Professor Guo is not alone in his concerns. In fact, Weibo users note that “many places are now forcibly collecting personal information”. One user’s post describing their fears of ” future risks” related to the collection of biometric data has received 12,000 likes.
Just last month, the Chinese government released new regulation targeting the proliferation of deepfakes, which are realistic video renders of people who can be manipulated to say or do whatever the creator wants. The technology is specifically dangerous when used to falsify the comments or actions of political leaders. The new law will go into effect as of 2020, and requires any deepfake material to have obvious disclosures that the content was created using AI or VR technology.
According to the South China Morning Post, the Cybersecurity Administration of China said, “With the adoption of new technologies, such as deepfake, in online video and audio industries, there have been risks in using such content to disrupt social order and violate people’s interests, creating political risks and bringing a negative impact to national security and social stability.”
Chinese application ZAO allowed users to swap faces with celebrities, provoking concerns over facial recognition technology and biometric data privacy. In response to outcry, Alipay, the mobile payment platform that pioneered facepay, assured the public that their technology uses 3D scanning and is specifically designed to detect any simulation to enhance security. This response to the concerns that ZAO caused shows that the Chinese tech sector is at least willing to fight tech with tech, to placate concerned users.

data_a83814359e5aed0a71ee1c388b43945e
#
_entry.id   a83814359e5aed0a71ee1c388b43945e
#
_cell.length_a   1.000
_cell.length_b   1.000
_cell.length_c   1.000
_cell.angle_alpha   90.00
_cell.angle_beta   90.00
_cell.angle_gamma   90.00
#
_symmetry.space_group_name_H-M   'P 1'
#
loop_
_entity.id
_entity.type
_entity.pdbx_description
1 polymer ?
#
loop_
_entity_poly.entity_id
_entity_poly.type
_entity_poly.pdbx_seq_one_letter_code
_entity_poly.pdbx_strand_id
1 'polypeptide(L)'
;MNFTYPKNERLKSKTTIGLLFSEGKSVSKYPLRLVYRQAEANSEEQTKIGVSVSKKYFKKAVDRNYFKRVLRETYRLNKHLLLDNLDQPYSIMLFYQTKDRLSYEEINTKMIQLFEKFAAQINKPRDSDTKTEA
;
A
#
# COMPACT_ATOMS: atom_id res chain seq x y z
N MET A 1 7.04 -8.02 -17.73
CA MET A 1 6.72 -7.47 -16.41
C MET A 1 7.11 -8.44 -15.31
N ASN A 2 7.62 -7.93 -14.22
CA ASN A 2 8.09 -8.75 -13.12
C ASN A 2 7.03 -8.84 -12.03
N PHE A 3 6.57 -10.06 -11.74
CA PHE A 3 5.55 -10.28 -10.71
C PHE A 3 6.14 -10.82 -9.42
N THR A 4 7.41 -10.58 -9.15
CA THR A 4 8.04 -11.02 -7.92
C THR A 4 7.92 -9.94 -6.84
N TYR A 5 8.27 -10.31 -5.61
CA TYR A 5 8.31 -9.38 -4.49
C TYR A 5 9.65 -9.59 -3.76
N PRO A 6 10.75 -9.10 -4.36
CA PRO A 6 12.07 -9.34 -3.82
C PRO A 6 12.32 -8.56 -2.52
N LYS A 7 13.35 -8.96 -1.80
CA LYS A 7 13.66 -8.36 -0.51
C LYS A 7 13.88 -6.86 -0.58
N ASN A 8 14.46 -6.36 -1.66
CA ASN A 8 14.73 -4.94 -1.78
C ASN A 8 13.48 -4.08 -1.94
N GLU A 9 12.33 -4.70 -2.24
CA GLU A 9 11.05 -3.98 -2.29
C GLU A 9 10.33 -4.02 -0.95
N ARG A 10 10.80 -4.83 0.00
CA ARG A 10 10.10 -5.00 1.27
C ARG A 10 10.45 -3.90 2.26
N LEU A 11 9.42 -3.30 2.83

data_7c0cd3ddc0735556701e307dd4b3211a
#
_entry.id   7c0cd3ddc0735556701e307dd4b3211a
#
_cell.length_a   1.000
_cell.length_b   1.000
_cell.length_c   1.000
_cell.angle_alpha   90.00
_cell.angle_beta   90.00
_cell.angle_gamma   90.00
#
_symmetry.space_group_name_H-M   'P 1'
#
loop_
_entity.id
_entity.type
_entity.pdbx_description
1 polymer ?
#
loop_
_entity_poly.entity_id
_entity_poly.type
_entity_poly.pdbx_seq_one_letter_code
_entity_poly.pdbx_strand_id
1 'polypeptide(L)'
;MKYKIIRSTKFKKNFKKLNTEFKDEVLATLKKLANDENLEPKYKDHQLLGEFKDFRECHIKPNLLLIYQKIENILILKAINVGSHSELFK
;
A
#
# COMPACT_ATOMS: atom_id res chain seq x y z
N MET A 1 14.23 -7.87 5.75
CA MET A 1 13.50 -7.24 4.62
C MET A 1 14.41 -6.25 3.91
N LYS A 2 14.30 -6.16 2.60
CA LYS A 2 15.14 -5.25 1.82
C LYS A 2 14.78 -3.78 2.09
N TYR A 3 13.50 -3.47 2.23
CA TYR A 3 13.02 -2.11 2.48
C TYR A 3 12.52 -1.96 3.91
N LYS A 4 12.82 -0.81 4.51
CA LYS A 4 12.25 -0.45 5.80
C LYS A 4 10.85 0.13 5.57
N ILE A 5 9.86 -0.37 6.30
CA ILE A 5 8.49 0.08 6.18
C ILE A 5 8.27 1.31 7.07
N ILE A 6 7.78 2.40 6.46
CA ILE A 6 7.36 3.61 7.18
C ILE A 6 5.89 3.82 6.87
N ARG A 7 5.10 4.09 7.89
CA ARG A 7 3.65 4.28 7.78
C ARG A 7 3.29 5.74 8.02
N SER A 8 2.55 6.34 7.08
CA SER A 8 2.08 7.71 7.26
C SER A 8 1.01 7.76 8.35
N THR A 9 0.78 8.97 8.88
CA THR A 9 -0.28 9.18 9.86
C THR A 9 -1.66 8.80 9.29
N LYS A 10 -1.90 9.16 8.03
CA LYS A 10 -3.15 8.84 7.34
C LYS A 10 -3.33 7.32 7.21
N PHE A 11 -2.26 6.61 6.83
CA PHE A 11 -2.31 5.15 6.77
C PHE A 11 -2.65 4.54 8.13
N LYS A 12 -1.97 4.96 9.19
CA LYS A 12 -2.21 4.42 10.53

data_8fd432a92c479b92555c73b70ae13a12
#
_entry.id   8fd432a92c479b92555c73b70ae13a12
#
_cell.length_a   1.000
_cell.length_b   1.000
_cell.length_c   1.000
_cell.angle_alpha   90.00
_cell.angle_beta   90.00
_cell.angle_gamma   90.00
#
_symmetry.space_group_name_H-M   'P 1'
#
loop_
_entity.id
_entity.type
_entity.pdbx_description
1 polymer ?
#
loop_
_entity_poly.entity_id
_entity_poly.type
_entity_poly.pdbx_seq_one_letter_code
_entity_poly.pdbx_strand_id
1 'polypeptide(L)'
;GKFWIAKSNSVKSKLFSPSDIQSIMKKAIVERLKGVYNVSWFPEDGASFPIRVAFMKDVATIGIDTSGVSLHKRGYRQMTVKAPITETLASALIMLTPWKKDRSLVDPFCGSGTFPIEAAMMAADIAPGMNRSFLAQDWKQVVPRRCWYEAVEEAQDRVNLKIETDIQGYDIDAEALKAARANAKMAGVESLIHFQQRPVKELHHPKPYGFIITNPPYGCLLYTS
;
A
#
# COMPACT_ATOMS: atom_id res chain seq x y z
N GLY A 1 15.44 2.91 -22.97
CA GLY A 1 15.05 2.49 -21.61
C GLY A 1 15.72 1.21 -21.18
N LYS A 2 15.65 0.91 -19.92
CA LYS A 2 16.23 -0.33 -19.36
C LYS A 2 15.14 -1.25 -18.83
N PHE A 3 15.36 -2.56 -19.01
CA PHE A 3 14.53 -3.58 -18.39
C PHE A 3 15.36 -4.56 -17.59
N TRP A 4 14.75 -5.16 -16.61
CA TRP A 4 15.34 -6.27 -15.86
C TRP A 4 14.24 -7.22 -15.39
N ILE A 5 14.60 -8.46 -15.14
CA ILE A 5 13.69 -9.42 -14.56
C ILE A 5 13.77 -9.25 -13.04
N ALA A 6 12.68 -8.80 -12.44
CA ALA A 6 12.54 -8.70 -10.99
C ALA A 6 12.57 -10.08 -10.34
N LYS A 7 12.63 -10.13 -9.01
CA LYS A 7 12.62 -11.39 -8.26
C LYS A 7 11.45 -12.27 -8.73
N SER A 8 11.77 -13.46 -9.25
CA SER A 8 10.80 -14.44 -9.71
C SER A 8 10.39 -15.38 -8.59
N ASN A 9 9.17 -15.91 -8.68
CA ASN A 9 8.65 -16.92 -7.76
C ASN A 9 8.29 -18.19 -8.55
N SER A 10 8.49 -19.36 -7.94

See more: Debates Over ZAO and FaceApp Usher in the Era of Surveillance Capitalism
Earlier in 2019, Alipay launched its first “Biometrics User Privacy and Information Security Protection Initiative”. Part of the initiative stipulates that biometric data collection should be limited to the minimum required, to prevent misuse. Following the Chinese government’s two sessions meeting earlier this year, the government released new regulations protecting private data. One policy was a consultation draft of “Data Security Protection Law” while the other “App Collection Personal Information Specification”. However, the legal framework around the collection, security and use of biometric data in China is still very underdeveloped, with scarce legally binding precedent.
While China uses its robust capabilities in computer vision artificial intelligence to augment the convenience of citizens’ daily lives, and provide more consistent law enforcement, there remains a concern among citizens that this technology has inherent risks, and that more needs to be done in terms of security and regulation. The technology’s proliferation is consistently increasing among China’s urban population, and before long, biometric data collection will be ubiquitous in both the private and state sector. For society to embrace what can be an incredibly powerful technology that can provide utility in many ways, regulatory frameworks may require further development to prevent this sensitive data’s misuse.